Here’s the Hideous Goat Creature Ringling Bros. Claimed Was a Unicorn in 1985


Your Crap Archivist brings you the finest in forgotten and bewildering crap culled from thrift stores, estate sales, and flea markets.

A stack of souvenir circus programs

Date: 1970s and ’80s
Publisher: Mostly Ringling Bros. Barnum & Bailey
Discovered at: Vintage Thrift Shop, 286 Third Avenue

The Cover Promises: “The Living Unicorn” … and also to teach children about disappointment.

Representative Quote:

Make a wish upon the unicorn. Believe with all your heart that impossible dreams can happen. Close your eyes and count to three …. you’ll see your wish come true!

Created by fear-eating hobos as the most efficient way to harvest the tears of children, the traveling circus has for over 150 years bilked, upset, and creeped out Americans, all while performing one vital educational service: teaching us how to identify the most miserable of animals.

Since the days of P.T. Barnum, the circus has been a place of magic and imagination, which is a nice way of saying “ridiculous lies.” Just as Barnum himself charged suckers in 1835 to see a blind old woman he insisted was the 161-year-old former nurse of George Washington, the circus that still bears his name dared in 1985 to indulge in some old-fashioned hucksterism of its own. That’s the year that the Ringling Bros. and Barnum & Bailey Circus claimed it had a unicorn.

Of course, a quick peek at the 1985 circus program suggests this all may have been a hoax:

That’s just a sex-toy goat!

Here’s that unicorn on a pedestal, waving its great fleshy and pink protuberance for a family audience.

Wait, is that why unicorns have that special relationship with virgins?

And here it is at prom:

The recipe for a unicorn: One goat, one comically oversized sex toy, one wad of petticoats and Santa beard, and one trip to that Emerald City spa that left the Cowardly Lion looking so grand.

That unicorn is far from the strangest thing in this stack of old circus programs I recently scored for $1 apiece. For example, from a late ’70s edition of the Ringling Bros. show, here are two words you don’t expect to see together:

Sometimes there’s something sneering about the teases the circus of yesteryear relied on to promote their attractions:

Michu wasn’t just small. He also boasted an almost supernatural capacity for taking Ringling’s shit.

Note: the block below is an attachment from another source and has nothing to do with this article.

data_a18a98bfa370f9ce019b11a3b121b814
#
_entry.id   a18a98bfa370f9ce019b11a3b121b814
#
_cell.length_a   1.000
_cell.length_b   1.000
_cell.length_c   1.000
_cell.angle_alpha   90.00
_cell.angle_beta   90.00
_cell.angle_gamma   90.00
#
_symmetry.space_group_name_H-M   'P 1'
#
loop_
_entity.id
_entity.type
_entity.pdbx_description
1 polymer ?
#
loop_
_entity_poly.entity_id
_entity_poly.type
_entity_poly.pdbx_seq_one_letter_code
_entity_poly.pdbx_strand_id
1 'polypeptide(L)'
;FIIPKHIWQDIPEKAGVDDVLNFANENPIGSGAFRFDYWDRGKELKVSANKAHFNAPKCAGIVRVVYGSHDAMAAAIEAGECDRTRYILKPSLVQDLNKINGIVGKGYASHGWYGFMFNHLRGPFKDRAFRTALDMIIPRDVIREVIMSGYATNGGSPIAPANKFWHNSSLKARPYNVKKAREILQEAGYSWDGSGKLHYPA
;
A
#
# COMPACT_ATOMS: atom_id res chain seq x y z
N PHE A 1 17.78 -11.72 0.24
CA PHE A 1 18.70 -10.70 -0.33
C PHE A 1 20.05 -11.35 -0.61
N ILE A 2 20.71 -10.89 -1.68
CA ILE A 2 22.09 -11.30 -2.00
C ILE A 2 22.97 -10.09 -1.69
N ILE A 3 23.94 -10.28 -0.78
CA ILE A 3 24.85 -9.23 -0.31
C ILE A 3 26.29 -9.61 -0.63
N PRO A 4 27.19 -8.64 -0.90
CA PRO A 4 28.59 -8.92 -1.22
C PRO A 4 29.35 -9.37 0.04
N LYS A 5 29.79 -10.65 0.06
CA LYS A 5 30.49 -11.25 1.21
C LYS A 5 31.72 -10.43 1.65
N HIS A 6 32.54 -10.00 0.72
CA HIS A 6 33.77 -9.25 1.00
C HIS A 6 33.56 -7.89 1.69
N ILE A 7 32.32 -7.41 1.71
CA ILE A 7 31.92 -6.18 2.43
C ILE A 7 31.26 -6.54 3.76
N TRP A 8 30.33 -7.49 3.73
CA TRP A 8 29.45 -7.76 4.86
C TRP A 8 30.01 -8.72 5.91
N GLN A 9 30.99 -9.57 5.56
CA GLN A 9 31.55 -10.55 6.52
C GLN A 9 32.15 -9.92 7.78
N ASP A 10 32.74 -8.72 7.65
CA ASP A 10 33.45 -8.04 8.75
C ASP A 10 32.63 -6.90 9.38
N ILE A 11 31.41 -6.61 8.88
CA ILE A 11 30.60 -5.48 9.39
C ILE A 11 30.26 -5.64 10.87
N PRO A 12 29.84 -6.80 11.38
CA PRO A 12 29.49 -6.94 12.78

In our somewhat enlightened age, we’re often worried about the treatment of performing animals. Here is proof that the circus, too, has long shared this concern:

See? As early as the late ’70s, the Ringling Bros. were trying to prep polar bears for the horrors of climate change.

Here’s a terrifying thought: What if a clown became death and had access to a time machine?

Speaking of terror, here’s a bit of advice:

If you’re nearly nude and working with a toothsome wild animal, do not confuse that animal by wearing a loincloth made out of its skin.

Here’s another made-up circus animal, one actually identified by the circus management as a fake:

The caption calls this a “gyrating” “gorilla parody.” Those are real words a real person once thought made sense.

Finally, this next caption contains an untruth:


Here’s something rare: A bouquet that no one could ever want.

The splashy Ringling Bros. extravaganzas may look dated and ridiculous to us today, but they certainly boasted their impressive numbers, spectacular acrobats, and top-flight production values. Contrast the images above with those managed by their competitor Emmett Kelly, the sad clown whose sad circuses just couldn’t compete.

Here’s one of Kelly’s pamphlets:

Here are Kelly’s most impressive acts, apparently presented by whoever used to put together the news bulletins at my elementary school:

And this must qualify as one of the most depressing dot-to-dots the world has ever known:

Finally, here’s the coloring-book page sure to inspire children to ask, “Mommy? What color is sadness?”

Next time you’re in a creative writing class, why not bring that image in as a story prompt? “‘Color me in!’ the weeping clown shouted to the bear as their slow-dance ended.”

Kelly’s circus is so depressing that it could make you actually long for some of that Barnum & Bailey big-top razzle-dazzle. So, let’s close out with one more look at this glorious beast:

Note: Historians believe that the salutation “May all your days be circus days” was, at one time, the cruelest of all Eastern European curses.